Also I am about 80% sure the fork will get sniped in a few hours while I am out and not able to bid. I maxed out the bid to all the money I have, but it is probably worth a bit more and will get nabbed. This is why I hate eBay. It causes tons of anxiety and constant dashed hopes. At least with stores, I know how much money I need and can walk away with the item as soon as I plop it down. EBay is a gamble. I hate gambling. I like to work with odds in my favor

  57. #57
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    Ya, fork got sniped :/

    Good news is, I have decided on what fork I want! After lots of research, I am going to keep scouring with hawk eyes for a Manitou Minute Pro for the ~$250 or less range. Based on current prices, I know I can find it for that if I have patience and diligence in checking Stiff coils, rock solid, nothing but good things from everything I have read about it!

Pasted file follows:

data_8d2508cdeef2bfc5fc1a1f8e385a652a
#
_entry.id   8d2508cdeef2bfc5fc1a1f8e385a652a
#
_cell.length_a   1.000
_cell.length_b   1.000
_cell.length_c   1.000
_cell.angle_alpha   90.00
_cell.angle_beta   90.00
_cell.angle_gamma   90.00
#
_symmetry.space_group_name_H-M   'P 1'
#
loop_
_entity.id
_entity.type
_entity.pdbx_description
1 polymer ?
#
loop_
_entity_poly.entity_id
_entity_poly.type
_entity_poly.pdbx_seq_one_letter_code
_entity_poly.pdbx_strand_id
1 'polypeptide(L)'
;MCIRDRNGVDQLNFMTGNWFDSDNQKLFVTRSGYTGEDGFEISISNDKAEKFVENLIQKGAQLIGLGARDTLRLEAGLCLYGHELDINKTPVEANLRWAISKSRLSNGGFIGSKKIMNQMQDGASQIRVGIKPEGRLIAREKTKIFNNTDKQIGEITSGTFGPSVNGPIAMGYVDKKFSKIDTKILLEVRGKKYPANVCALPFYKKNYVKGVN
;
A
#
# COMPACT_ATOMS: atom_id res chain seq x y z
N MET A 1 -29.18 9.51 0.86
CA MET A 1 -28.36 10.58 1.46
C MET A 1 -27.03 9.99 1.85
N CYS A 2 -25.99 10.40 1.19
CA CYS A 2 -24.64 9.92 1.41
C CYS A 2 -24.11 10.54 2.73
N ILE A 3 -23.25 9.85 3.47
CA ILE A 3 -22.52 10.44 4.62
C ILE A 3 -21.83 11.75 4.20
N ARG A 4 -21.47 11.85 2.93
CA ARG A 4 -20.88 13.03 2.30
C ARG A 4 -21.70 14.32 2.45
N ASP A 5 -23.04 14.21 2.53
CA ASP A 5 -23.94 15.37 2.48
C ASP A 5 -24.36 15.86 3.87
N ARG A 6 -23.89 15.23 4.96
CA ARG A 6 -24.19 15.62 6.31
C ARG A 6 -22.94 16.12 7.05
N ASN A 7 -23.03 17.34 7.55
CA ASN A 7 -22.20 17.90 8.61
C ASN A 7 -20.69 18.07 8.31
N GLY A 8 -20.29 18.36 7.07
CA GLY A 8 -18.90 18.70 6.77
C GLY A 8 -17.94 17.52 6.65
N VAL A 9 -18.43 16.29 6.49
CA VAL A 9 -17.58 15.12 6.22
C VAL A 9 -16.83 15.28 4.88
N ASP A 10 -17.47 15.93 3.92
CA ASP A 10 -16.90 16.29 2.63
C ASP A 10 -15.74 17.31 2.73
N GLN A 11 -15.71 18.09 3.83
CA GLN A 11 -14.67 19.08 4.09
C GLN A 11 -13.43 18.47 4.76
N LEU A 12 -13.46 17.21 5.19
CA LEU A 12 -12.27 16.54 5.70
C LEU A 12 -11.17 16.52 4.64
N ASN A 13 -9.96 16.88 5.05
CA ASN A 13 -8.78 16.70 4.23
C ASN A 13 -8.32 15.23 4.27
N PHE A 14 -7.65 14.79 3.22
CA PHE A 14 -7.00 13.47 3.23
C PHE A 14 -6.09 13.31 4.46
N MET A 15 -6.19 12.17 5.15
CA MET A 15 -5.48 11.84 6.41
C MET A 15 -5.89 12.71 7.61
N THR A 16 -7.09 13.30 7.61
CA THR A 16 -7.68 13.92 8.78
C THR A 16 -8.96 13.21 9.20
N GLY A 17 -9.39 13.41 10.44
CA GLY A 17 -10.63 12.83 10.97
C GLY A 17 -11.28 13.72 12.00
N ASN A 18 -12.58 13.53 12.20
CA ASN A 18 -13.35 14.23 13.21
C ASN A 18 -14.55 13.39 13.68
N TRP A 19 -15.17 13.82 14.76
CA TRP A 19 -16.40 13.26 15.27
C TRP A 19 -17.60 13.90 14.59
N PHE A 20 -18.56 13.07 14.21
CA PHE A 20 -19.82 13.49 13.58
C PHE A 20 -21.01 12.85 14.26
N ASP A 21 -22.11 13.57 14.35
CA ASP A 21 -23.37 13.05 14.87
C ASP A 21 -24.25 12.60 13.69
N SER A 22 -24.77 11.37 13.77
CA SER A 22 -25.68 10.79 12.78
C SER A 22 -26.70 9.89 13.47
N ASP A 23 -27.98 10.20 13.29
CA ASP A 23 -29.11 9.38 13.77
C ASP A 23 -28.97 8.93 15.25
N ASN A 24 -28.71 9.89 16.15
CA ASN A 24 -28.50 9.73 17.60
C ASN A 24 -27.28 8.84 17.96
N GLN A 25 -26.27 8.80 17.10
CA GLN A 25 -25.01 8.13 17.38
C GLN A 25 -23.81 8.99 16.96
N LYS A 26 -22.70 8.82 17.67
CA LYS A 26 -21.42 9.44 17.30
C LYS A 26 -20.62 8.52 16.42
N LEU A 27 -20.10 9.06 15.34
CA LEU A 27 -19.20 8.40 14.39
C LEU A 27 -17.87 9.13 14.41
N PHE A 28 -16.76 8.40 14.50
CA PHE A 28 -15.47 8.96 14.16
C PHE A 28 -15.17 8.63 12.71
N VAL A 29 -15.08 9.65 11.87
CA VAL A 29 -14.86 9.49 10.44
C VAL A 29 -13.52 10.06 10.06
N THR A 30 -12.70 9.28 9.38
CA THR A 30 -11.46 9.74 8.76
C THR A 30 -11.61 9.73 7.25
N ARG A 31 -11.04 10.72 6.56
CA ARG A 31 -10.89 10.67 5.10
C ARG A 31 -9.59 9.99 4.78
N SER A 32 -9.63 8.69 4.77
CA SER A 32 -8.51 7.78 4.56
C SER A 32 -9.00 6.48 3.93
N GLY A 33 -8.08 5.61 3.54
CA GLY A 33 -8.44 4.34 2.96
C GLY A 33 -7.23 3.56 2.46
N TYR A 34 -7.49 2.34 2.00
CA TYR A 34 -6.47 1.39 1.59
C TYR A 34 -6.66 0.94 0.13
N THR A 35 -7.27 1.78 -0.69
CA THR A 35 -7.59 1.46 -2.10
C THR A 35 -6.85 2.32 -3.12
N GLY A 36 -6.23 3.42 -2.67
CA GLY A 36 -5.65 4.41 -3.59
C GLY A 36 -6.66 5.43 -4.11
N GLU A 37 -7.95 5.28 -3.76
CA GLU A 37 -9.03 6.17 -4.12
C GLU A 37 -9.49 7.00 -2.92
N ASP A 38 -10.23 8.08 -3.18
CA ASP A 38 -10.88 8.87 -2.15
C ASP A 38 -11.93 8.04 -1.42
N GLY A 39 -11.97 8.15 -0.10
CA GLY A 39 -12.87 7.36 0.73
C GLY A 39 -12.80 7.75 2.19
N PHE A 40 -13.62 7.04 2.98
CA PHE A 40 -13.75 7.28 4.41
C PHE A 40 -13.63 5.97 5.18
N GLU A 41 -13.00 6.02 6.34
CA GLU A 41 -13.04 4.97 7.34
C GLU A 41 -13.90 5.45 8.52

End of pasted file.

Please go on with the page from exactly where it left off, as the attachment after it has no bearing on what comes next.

Alright, for those who like to look at numbers, I used the little fit chart on Competitive Cyclist to help me with this. I am going for the 'All Mountain' fit, which is a bit smaller, focus on performance on downhill and control a bit more over good climbing and technical. Sounds like how I ride! This is pretty geeky number stuff, so just a warning now

    Here is the ranges it recommends for me:

    Standover: 26.8 - 27.3in, 680 - 695mm
    Virtual Top Tube Length: 21.4 - 21.8in, ~544 - 554mm
    Stem Length: 57 - 81mm
    BB Saddle Position: 56 - 62in, 1422 - 1575mm
    Saddle - handlebar: 455 - 473mm

    And, here are dimensions of my frame, for Google, since I had trouble finding these and had to measure (also still not 100% sure the 2006 is the year I have, but it is +/- 1 year of that):